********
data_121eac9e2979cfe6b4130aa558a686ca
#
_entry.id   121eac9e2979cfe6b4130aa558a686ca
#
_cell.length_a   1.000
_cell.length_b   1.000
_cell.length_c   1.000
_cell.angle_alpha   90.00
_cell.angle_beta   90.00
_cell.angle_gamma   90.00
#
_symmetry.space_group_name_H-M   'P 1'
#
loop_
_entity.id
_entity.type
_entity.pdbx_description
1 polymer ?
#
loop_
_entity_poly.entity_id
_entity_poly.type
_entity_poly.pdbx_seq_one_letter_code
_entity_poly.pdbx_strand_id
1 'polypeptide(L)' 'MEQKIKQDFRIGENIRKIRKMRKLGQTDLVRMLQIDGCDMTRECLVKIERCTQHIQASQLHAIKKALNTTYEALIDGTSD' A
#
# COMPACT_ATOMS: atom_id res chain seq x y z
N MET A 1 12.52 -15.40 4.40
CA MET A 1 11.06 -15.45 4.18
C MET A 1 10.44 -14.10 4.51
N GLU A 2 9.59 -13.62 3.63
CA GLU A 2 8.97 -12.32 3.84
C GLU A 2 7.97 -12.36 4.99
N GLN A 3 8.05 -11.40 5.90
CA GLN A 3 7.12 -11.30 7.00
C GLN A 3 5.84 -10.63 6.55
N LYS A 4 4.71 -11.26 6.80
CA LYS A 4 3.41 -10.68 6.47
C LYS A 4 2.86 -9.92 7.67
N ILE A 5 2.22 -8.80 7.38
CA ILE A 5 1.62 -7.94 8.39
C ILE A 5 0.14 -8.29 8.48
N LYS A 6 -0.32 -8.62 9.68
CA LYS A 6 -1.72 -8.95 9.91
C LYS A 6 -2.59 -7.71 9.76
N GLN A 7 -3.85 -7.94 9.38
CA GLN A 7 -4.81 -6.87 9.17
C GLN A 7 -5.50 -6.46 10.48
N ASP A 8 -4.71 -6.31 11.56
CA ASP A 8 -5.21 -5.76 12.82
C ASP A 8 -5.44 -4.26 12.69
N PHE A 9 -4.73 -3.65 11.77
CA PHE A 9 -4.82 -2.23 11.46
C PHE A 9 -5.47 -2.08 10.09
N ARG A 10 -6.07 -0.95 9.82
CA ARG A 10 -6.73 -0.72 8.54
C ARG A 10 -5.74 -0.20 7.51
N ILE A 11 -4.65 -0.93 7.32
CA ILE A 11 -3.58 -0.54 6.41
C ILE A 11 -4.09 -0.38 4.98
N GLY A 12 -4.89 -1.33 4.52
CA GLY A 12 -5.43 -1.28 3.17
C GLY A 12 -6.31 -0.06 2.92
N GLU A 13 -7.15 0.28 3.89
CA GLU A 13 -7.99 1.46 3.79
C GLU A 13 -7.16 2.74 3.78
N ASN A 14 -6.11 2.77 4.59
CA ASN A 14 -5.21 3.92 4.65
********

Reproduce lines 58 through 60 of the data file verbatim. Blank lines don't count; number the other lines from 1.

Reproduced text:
N ILE A 11 -4.65 -0.93 7.32
CA ILE A 11 -3.58 -0.54 6.41
C ILE A 11 -4.09 -0.38 4.98